Nolan Arenado
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Nolan Arenado and the Rockies are $6 million apart in arbitration

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Ken Rosenthal of The Athletic reports that Nolan Arenado and the Rockies are currently $6 million apart in arbitration figures. Arenado asked for $30 million, while the club countered with $24 million. Rosenthal adds that even if Arenado is awarded the lower number, he’ll eclipse Josh Donaldson‘s record-breaking $23 million deal with the highest single-season salary figure to be awarded in arbitration.

Arenado, 27, certainly has the skillset to back up such a big ask. The 2018 season marked his fourth consecutive All-Star campaign, and he took home a Gold Glove and Silver Slugger after batting a robust .297/.374/.561 with 38 home runs, 110 RBI, a .935 OPS, and career-best 5.7 fWAR through 673 PA. On defense, he finished third among all qualified major-league third baseman, outpaced only by the Athletics’ fellow Gold Glover Matt Chapman and the Mariners’ Kyle Seager.

ESPN’s Jeff Passan cites sources that say the two sides are likely to resolve matters in advance of any mandatory arbitration hearing. Of course, there’s more to consider here than Arenado’s immediate value to the Rockies. Thomas Harding of MLB.com points out that a “multi-year contract is the goal,” though Colorado could be waiting on free agents Bryce Harper and Manny Machado to sign elsewhere so that they have a more definite valuation for their slugger. It’s also possible, of course, that Arenado will eschew a long-term deal in order to test the open market when he enters free agency in 2020.

Noah Syndergaard on Mets extending Jacob deGrom: ‘Pay the man already.’

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March has marked contract extension season across Major League Baseball. Just in the last week, we have seen Justin Verlander, Chris Sale, Brandon Lowe, Alex Bregman, Ryan Pressly, Mike Trout, Eloy Jiménez, Blake Snell, and Paul Goldschmidt sign extensions. Nolan Arenado, Luis Severino, and Aaron Nola also notably signed extensions during the offseason.

One name strikingly absent from that list: Mets ace Jacob deGrom. The reigning NL Cy Young Award winner is coming off of a season in which he posted a 1.70 ERA with 269 strikeouts and 46 walks across 217 innings. It’s the lowest ERA by a qualified starter since Zack Greinke‘s 1.66 in 2015. Prior to Greinke, no pitcher had posted an ERA of 1.70 or lower since Greg Maddux in 1994-95 (1.56, 1.63).

deGrom is earning $17 million this season and will enter his fourth and final year of arbitration eligibility going into the 2020 season. He will turn 31 years old in June, but is an obvious extension candidate for the Mets, who have built arguably their most competitive team since 2015, when the club lost the World Series in five games to the Royals. Thus far, though, the Mets and deGrom haven’t been able to get anywhere in extension talks.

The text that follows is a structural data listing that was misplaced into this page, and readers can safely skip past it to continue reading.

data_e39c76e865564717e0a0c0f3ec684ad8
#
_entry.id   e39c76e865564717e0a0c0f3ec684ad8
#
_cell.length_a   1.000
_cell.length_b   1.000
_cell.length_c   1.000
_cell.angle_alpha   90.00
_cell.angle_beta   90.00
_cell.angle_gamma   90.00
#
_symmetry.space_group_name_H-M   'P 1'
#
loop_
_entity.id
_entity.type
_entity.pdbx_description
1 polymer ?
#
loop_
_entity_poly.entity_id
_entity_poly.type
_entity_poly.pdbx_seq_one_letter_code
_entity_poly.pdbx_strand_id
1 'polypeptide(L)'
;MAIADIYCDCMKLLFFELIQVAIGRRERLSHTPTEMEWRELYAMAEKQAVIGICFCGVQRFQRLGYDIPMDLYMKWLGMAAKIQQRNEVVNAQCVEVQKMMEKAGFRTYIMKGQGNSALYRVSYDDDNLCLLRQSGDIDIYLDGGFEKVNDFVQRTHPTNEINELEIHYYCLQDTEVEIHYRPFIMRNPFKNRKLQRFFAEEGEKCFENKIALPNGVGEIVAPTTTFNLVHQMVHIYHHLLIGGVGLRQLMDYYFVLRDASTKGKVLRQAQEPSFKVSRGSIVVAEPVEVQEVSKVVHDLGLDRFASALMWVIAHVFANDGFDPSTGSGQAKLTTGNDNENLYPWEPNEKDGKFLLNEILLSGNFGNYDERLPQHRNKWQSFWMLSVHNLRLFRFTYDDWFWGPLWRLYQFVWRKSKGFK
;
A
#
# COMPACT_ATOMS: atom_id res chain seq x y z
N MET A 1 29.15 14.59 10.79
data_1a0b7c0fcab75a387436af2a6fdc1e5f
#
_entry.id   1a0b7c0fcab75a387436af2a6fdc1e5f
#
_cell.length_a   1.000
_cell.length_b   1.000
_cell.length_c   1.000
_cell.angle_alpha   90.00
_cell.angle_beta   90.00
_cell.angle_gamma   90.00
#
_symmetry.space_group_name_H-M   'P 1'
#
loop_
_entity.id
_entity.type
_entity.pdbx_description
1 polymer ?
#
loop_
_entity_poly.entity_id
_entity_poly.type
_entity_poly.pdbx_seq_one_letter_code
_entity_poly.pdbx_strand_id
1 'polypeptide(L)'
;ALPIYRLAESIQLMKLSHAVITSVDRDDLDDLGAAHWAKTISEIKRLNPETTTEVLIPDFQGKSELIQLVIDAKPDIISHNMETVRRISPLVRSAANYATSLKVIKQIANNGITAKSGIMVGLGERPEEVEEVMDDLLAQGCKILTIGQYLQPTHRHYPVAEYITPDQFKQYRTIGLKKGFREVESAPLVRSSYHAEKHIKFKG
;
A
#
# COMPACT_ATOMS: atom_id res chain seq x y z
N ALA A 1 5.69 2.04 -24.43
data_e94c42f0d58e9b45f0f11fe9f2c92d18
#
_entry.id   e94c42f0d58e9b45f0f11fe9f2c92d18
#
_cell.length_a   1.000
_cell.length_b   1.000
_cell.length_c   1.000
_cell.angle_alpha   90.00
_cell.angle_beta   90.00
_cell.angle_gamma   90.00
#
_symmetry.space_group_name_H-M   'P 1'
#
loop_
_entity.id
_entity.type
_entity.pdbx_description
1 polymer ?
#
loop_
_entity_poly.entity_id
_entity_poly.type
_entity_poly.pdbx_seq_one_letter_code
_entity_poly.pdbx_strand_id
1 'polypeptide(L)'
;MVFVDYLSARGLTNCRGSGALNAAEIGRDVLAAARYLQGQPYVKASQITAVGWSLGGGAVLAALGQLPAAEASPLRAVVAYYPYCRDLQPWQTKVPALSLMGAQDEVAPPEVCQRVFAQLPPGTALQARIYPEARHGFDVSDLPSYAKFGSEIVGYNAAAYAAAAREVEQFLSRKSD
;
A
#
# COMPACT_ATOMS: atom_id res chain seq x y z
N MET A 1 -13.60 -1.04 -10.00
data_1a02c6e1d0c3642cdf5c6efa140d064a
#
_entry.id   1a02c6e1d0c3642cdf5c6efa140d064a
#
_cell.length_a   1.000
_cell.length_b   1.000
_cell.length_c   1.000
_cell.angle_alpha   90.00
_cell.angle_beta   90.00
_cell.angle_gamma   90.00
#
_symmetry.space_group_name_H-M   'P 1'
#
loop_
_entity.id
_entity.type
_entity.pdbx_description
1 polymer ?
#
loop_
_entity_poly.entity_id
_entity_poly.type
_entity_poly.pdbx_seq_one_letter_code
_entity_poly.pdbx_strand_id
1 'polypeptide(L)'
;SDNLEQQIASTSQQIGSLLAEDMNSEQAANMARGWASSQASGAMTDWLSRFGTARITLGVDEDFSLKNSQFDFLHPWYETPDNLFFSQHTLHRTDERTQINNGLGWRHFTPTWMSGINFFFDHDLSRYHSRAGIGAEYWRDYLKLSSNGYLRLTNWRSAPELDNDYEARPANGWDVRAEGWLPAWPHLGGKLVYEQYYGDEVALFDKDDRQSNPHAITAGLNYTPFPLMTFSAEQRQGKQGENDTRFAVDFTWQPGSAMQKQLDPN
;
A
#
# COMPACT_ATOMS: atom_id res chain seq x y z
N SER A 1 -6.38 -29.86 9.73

deGrom’s rotation mate Noah Syndergaard is watching. Per MLB.com’s Anthony DiComo, Syndergaard said, “I think Jake’s the best pitcher in baseball right now. I think he deserves whatever amount he’s worth. I want them to keep him happy so when it does come time for him to reach free agency, he stays on our side pitching for the Mets. I just think they should quit all the fuss and pay the man already.”

Syndergaard added that the recent extension trend around baseball — and deGrom’s lack of an extension to date — sends a message. He said, “I think so, yes, because of what you see in what’s going on in baseball right now. If there wasn’t a trend of other guys getting contract extensions, then I don’t know what the circumstance would be. But you see Chris Sale, Verlander getting extensions. I think it’s time Jacob gets one too.”

Part of the equation behind the recent rash of extensions is the stagnation of free agency. Craig Kimbrel and Dallas Keuchel — two of baseball’s better pitchers — have gone through almost an entire spring training without being signed. Bryce Harper and Manny Machado didn’t find new homes until late February. Free agents in their 30’s are largely being underpaid or otherwise forgotten about. Extensions represent financial security for young and old players alike. Syndergaard himself can become a free agent after the 2021 season, so if deGrom’s prospects improve, then so too will his, at least without knowing the details of the next collective bargaining agreement which will be put into place ahead of the 2022 season.